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Dev Biol. 2003 Jul 15;259(2):225-40.

Growth factors induce neurogenesis in the ciliary body.

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Department of Biological Structure, University of Washington, Seattle, WA 98195, USA.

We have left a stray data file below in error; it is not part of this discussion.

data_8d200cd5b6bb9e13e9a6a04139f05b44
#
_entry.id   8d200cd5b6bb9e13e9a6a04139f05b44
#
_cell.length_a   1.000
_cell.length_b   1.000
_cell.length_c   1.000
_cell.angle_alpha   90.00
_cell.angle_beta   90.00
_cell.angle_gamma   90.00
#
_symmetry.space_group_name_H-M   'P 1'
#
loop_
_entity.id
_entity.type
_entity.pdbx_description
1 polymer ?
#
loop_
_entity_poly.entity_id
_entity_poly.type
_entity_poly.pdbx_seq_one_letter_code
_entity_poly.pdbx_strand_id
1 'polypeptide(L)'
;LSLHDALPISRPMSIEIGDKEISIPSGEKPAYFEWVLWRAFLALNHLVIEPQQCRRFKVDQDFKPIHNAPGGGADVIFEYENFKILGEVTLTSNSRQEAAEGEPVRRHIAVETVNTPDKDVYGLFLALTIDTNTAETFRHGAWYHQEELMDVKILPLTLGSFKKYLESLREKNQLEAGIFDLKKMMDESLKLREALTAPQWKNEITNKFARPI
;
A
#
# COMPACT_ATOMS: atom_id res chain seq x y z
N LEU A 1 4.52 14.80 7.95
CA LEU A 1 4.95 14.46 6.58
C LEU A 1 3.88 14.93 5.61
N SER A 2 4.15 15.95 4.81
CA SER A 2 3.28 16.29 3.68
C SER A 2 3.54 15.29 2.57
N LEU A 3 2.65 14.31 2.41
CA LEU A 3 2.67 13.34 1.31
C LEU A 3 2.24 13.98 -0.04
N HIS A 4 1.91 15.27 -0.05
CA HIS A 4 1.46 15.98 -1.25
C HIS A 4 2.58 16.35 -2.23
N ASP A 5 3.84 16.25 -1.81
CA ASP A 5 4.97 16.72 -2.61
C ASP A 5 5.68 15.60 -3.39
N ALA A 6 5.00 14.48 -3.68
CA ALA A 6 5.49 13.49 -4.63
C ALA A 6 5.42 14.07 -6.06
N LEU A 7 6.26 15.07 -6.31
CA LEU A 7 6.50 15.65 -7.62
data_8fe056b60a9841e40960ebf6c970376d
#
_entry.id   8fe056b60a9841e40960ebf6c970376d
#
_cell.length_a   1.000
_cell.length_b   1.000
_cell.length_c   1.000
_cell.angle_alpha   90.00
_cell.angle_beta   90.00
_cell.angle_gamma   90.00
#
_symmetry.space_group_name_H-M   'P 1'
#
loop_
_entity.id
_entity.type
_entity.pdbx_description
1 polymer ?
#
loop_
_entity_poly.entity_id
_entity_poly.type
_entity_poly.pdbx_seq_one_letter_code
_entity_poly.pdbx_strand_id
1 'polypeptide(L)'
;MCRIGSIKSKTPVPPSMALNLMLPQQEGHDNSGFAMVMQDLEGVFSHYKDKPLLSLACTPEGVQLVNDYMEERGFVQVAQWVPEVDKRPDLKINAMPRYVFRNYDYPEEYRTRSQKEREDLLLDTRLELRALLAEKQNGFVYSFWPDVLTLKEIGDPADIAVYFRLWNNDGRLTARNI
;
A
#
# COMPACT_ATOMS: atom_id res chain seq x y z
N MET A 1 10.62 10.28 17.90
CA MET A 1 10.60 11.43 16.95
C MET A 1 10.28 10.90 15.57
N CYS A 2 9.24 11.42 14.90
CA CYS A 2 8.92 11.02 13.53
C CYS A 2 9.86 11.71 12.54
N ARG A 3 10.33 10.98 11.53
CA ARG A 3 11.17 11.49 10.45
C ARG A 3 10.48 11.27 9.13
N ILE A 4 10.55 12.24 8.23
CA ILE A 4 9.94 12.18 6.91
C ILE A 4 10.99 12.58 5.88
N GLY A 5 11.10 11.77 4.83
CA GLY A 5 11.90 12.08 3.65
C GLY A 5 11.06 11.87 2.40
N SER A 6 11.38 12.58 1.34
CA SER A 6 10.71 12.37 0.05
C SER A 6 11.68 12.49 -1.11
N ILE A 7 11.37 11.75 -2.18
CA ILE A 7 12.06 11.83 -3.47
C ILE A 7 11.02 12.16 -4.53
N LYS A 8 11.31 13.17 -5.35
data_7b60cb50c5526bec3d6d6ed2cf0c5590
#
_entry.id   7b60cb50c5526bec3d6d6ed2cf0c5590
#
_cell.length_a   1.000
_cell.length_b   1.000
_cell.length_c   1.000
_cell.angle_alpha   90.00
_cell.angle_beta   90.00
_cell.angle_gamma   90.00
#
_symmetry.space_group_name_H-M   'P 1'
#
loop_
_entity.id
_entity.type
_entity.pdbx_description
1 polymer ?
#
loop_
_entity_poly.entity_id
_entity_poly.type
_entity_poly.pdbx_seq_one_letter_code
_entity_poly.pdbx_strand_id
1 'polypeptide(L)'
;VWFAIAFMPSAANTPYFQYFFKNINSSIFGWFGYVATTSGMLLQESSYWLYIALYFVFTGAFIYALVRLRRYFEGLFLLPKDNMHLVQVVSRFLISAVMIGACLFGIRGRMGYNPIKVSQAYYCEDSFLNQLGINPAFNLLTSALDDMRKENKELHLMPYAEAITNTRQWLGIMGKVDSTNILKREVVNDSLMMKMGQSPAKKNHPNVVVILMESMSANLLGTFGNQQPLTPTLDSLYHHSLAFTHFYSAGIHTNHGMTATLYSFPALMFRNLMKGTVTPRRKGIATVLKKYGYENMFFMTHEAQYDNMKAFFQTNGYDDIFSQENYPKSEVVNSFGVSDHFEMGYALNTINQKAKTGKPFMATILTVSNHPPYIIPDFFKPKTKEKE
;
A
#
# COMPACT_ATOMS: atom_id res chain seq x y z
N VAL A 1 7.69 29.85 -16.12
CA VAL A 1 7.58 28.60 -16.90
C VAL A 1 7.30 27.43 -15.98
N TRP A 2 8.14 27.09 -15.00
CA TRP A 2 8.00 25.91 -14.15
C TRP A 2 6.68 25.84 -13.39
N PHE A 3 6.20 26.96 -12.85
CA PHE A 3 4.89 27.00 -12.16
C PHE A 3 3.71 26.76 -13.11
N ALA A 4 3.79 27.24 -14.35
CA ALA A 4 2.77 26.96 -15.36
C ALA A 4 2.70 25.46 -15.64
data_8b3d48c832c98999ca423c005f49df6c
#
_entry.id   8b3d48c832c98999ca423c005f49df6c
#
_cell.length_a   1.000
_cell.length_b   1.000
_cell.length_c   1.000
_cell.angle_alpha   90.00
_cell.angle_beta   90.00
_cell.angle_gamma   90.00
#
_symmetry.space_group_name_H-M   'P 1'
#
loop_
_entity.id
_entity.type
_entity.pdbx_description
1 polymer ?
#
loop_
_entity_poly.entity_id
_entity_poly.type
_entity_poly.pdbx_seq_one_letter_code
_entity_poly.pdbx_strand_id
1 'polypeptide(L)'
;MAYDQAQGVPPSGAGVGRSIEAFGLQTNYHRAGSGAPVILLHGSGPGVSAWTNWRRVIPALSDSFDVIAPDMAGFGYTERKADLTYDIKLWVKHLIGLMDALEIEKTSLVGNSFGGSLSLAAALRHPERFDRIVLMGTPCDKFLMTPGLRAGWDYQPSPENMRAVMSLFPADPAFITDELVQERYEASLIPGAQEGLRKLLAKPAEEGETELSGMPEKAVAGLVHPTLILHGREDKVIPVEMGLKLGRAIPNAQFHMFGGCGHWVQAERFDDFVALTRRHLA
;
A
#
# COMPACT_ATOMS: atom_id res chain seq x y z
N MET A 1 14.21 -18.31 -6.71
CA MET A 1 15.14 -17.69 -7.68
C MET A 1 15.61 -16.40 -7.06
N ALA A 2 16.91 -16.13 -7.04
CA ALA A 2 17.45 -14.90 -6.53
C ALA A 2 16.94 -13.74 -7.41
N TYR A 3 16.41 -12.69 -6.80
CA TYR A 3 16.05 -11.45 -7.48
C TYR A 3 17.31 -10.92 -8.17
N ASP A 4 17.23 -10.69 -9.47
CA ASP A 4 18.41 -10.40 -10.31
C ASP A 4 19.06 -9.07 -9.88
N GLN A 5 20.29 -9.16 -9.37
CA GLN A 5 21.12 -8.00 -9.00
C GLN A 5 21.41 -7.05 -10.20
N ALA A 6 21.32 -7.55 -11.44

The ciliary body of the eye is a nonneural tissue that is derived from the anterior rim of the optic cup, an extension of the neural tube. This tissue normally does not contain neurons and functions to produce components of the aqueous humor. We found that intraocular injections of insulin, EGF, or FGF2 stimulate NPE cells to proliferate and differentiate into neurons. These growth factors had region-specific effects along the radial axis of the ciliary body, with insulin and EGF stimulating proliferation of NPE cells close to the retina, while FGF2 stimulated the proliferation of NPE cells further toward the lens. Similar region-specific effects were observed for accumulations of neurons in the NPE in response to injections of different growth factors. The neurons derived from NPE cells express neurofilament, beta3 tubulin, RA4, calretinin, Islet1, or Hu, and a few produced long axonal projections, several millimeters in length that extend across the ciliary body. Our results suggest that the ciliary body has the capacity to generate retinal neurons, but normally neurogenesis is actively inhibited.

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